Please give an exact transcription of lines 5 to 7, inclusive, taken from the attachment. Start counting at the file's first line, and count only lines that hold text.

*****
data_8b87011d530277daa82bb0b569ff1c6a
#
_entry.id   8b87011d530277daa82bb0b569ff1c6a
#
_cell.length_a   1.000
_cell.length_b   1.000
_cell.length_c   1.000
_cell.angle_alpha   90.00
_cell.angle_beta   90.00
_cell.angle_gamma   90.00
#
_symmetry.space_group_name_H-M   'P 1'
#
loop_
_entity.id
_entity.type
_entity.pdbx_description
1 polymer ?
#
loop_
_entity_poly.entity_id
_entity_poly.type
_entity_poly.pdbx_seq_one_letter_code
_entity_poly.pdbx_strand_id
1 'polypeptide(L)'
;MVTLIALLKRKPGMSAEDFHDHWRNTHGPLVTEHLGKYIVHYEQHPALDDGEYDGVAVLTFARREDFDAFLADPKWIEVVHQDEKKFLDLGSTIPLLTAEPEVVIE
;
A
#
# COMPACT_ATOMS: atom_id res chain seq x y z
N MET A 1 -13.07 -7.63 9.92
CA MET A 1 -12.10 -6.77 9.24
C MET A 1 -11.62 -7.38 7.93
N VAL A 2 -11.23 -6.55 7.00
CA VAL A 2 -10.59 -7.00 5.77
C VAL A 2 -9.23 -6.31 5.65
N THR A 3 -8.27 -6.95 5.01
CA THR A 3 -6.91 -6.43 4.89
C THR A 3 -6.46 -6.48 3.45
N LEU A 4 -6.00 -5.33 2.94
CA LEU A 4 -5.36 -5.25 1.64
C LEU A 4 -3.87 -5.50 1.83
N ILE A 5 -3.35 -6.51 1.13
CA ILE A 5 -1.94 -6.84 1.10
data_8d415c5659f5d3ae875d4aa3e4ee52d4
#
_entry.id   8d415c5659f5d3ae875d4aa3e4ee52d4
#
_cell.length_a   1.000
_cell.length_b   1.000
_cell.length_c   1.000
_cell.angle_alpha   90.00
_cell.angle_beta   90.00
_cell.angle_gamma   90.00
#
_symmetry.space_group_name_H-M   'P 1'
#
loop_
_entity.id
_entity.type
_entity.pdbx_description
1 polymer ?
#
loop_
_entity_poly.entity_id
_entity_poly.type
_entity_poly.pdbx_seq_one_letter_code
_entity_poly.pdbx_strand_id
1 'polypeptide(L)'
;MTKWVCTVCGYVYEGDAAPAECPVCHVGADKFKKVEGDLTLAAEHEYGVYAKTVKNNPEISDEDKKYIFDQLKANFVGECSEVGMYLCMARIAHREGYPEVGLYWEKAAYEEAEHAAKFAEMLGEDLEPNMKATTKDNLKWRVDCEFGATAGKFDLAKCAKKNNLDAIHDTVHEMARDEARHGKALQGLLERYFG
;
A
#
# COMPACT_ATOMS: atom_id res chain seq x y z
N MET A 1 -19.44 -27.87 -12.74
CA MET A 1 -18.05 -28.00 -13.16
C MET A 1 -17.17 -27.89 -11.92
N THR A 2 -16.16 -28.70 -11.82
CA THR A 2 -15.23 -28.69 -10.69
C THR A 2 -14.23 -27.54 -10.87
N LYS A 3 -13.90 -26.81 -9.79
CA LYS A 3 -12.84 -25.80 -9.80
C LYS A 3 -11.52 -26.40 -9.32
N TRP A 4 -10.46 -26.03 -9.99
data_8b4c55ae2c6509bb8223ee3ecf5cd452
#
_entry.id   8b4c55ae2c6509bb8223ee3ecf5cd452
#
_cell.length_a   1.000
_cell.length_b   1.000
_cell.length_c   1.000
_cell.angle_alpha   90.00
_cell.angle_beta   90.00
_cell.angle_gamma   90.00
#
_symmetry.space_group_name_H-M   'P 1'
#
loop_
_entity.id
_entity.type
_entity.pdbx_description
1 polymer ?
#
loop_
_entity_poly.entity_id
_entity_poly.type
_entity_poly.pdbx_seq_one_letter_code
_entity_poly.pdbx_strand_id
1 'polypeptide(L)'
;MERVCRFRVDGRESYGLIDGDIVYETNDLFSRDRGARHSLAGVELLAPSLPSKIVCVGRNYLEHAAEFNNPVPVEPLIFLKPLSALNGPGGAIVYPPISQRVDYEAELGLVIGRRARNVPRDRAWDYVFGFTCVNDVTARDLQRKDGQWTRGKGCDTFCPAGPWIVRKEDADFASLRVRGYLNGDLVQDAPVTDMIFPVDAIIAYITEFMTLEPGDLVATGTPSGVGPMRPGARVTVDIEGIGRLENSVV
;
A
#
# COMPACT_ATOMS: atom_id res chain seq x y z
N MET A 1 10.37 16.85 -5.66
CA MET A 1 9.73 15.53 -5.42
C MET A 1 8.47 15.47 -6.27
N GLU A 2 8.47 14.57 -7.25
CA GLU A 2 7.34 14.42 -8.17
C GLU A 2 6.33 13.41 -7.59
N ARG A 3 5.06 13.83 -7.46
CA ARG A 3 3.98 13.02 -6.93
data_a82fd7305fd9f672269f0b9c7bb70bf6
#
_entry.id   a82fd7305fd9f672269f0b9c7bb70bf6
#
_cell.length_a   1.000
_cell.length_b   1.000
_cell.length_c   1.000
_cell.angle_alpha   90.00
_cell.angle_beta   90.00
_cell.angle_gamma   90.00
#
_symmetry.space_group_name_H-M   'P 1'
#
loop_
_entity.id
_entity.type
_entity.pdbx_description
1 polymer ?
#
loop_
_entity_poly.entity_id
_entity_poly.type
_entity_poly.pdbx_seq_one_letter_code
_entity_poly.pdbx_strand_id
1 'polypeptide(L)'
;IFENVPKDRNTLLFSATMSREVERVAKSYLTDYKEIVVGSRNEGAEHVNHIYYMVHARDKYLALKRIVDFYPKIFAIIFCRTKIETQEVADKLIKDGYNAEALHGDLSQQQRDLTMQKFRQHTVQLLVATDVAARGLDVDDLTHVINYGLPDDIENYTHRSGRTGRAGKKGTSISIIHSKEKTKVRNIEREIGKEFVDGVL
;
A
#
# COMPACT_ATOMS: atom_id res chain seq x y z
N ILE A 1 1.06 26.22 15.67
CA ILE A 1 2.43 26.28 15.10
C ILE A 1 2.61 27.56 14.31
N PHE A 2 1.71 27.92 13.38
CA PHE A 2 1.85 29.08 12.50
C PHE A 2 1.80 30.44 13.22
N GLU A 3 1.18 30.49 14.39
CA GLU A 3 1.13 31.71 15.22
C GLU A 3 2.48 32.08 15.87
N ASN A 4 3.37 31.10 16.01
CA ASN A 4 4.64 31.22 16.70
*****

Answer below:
_cell.length_a   1.000
_cell.length_b   1.000
_cell.length_c   1.000